1. Frank Peretti
2. Francine Rivers
I am still in awe of Margaret Atwood’s Oryx and Crake. I’m not sure if it can be classed as ‘experimental’, but I think for its day it was pretty cutting edge. It’s a rather dark, dystopian view of the world after a political and social collapse, but I love the way she weaves snippets from the past and present and future together. It just builds and builds. The scenes from the past gradually open up the present situation, but nothing is revealed chronologically. Because of that you are constantly having these ‘ah-ha’ moments; these epiphanies that make you want to go back and reread something you’ve read already. It’s a book that keeps you thinking long after you put it down. For me that is the crowning achievement of any work of fiction. I want it to make me think, and although I would never presume to be anywhere near the same caliber in terms of my own writing, it is what I try to do.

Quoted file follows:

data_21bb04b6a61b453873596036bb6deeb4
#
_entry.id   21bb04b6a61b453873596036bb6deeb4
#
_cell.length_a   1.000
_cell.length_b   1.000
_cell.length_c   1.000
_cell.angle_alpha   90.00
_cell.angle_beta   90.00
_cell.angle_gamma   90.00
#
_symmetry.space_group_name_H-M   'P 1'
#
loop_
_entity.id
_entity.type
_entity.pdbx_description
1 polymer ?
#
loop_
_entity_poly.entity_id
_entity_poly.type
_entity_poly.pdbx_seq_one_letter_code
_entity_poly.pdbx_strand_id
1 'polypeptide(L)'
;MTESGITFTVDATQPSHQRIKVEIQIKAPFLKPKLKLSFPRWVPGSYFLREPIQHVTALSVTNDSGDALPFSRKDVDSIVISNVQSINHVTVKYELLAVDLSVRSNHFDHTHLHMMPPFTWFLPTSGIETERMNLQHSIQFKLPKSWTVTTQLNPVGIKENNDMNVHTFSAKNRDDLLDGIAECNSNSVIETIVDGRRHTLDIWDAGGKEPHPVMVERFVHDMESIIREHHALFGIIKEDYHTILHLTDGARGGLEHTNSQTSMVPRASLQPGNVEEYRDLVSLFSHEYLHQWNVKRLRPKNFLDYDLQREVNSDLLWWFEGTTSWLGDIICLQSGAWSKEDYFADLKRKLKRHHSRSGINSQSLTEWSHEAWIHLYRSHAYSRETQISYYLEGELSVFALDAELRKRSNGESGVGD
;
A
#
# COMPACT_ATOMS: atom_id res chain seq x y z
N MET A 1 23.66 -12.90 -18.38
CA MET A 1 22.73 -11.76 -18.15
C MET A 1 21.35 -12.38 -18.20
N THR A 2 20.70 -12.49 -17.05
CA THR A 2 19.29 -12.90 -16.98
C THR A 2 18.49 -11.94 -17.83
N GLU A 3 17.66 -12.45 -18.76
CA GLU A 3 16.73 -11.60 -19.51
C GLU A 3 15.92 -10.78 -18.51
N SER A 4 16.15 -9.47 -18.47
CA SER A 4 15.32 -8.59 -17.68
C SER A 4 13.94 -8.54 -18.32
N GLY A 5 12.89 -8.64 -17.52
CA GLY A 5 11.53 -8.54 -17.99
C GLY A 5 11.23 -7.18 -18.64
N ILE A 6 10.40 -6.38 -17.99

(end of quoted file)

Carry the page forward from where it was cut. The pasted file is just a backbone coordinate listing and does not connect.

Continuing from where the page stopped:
Never heard of her? I'm not surprised. Eva Miller (nee: MacDonald) was my grandmother. She was an avid reader, loved good literature, and could quote long passages from various classics. (I still remember her quoting the first portion of Longfellow's Evangeline word for word.) She loved books and encouraged her daughters and subsequently her grandchildren to love books, too. She set up a lending library in her house during the early 1900s when she and my grandfather pioneered in Saskatchewan, since there was no way for people to access books in their remote rural community. She was THEE source for poetry, and students from inside and outside the family would seek her out when they needed a poem for recitation. (I don't think anybody does that any more ...) In any case, I include her as a writer who inspires me because she also loved to write and wrote her own memoirs which our family published after her death. I treasure it beyond words and have been greatly inspired by her words. In many ways I feel as though I am carrying on her legacy. Thanks Grandma.